- Whether or not there is any ongoing business in the estate
- If the bond is being required by a creditor
How Much Does the Minnesota Personal Representative Bond Cost?
Surety companies typically determine the premium rate for personal representative bonds based on a tiered structure. As a result, larger bond amounts will be charged a lower premium rate than smaller bonds.
The following table illustrates the pricing structure for the Minnesota Personal Representative bond:
$1,500,000 Personal Representative Bond Cost
|Bond Amount||Premium Rate||Total Bond Cost|
|Total cost of $4,715|
Who is Required to Purchase the Minnesota Personal Representative Bond?
Personal representatives in Minnesota may be required to purchase a bond at any point during formal testacy. Typically, courts will require a bond if one is deemed necessary to protect the interests of the estate’s beneficiaries and creditors. Personal representatives will not be required to purchase a bond during formal testacy if the will waives the bond requirement or if all persons with an interest of at least $1,000 in the estate (excluding creditors) agree to waive the bond requirement. However, the court may at any time require an exempt personal representative to purchase a bond if they determine that one is necessary.
Personal representatives are not required to purchase a bond during informal probate, except in the following situations:
- They are a special administrator
- The will explicitly requires one
- If any person with an interest of at least $1,000 in the estate petitions the court to require one and their petition is determined to have merit
To paraphrase Minnesota Statute 241.1-201, a personal representative is a court-appointed fiduciary responsible for administering a deceased individual’s estate. Personal representatives are referred to as executors if the deceased individual nominated them in their will (testate), and administrators if they were not nominated if no will exists (intestate). Additionally, a special personal representative is someone temporarily appointed to administer the estate while a general personal representative is in the process of being appointed.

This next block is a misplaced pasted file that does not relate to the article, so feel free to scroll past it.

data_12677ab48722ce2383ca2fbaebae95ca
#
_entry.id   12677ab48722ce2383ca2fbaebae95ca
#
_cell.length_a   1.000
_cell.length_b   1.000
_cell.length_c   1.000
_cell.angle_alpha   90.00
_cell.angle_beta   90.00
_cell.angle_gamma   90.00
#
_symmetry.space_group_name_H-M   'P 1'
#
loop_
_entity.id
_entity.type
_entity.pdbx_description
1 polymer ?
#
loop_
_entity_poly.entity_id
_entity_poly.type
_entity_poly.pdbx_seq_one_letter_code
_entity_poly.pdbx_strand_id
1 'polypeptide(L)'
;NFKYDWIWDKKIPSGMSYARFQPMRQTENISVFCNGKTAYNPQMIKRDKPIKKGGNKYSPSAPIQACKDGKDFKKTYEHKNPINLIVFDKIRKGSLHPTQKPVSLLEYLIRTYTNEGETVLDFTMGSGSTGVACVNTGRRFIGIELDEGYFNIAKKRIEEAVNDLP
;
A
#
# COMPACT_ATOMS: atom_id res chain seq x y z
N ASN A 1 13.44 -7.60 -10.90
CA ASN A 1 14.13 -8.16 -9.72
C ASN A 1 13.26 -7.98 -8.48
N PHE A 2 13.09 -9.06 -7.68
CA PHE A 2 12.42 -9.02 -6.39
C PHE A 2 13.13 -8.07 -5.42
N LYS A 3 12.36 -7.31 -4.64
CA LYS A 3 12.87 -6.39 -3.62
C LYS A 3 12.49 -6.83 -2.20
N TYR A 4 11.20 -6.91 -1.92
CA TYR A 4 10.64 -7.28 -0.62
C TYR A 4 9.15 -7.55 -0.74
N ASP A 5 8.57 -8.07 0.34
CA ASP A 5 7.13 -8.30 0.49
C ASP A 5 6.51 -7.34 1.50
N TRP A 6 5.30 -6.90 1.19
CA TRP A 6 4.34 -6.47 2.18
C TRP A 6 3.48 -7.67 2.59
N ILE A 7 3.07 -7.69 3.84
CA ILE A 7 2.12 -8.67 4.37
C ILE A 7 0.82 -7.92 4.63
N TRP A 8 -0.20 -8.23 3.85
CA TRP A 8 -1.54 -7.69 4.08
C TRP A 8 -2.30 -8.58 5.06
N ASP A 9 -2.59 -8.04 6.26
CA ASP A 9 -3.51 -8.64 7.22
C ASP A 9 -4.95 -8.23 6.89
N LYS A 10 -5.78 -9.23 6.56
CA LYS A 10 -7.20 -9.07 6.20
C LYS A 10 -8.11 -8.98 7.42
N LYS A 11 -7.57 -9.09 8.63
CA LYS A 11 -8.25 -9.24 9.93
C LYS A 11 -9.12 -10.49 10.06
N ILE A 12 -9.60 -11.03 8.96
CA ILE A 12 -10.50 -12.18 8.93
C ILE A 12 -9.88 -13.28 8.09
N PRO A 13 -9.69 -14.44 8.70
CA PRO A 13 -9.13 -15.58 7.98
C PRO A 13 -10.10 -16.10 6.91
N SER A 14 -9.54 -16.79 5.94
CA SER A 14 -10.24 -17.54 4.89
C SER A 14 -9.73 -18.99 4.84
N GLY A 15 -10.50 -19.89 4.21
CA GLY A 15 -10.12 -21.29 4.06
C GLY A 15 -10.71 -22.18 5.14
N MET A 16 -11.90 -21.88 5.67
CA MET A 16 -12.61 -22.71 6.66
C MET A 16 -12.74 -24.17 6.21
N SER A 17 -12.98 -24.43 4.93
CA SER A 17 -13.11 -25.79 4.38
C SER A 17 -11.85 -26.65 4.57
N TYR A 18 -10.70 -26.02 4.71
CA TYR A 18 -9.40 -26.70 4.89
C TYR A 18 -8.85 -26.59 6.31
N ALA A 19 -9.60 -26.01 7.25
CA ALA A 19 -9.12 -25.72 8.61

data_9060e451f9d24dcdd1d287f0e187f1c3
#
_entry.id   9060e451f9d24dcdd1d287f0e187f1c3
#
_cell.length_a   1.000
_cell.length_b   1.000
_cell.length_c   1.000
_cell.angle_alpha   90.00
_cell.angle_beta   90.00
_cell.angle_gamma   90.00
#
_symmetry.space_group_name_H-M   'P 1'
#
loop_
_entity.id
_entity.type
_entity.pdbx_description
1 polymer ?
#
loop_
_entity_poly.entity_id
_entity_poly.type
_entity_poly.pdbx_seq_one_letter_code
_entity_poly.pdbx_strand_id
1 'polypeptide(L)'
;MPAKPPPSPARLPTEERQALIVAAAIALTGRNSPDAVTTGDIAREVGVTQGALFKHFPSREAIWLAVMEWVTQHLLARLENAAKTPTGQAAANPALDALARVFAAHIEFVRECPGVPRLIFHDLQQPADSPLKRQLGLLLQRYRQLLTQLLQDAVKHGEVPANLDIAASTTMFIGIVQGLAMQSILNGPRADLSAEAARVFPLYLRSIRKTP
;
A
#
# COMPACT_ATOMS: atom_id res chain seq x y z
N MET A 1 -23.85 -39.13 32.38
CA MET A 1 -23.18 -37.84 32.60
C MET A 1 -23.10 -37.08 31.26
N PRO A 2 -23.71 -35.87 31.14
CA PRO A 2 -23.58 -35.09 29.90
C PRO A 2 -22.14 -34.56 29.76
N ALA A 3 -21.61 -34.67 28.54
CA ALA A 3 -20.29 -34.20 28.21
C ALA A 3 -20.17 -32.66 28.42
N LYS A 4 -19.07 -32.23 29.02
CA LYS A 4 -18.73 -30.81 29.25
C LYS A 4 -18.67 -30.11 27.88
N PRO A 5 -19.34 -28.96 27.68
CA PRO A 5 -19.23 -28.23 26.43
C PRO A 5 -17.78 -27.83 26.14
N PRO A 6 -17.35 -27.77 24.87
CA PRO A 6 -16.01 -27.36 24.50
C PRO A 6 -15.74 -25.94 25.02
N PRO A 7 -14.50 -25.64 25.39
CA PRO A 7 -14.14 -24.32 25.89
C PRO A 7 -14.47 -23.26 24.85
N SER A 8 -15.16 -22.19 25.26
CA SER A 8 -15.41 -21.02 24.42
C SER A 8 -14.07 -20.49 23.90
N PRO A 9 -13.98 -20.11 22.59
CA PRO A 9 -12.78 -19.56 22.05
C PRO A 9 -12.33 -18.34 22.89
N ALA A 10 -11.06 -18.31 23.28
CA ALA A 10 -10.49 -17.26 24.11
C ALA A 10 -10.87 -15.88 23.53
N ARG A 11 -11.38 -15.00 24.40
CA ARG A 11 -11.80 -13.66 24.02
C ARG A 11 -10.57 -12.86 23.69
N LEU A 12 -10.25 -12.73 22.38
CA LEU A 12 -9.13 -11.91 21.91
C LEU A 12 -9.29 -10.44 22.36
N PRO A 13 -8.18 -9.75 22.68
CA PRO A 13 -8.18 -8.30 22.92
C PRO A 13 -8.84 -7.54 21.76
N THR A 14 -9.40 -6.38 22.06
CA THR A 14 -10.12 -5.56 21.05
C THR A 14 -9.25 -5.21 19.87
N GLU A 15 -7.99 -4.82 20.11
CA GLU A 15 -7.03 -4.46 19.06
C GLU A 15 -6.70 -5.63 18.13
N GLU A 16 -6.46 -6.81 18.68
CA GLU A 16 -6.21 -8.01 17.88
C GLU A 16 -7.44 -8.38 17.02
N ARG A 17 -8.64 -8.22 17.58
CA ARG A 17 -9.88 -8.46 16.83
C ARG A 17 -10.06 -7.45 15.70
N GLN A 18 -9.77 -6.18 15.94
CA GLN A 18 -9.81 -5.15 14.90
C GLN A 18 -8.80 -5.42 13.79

How do Personal Representatives Become Appointed in Minnesota?
Personal representatives in Minnesota must navigate several steps to become court-appointed fiduciaries. Below are the general guidelines, but applicants should refer to Minnesota’s uniform probate code and the state’s Department of Human Services website for details on the process.
Step 1 – Meet the Qualifications
Personal representatives are ineligible for appointment if they are:
- Under the age of 18
- Deemed unsuitable by the court
Step 2 – Determine Priority
Priority for appointment as a personal representative is granted in the following order:
- Persons nominated in the will or any person(s) they nominate (if nominating power is granted in the will)
- The surviving spouse, provided they are a devisee (entitled to real property) of the estate
- Any other devisee
- Any other heir
- Any creditor, provided the deceased individual has been dead for at least 45 days
- Any conservator of the deceased individual that has not been discharged, provided the deceased individual has been dead for at least 90 days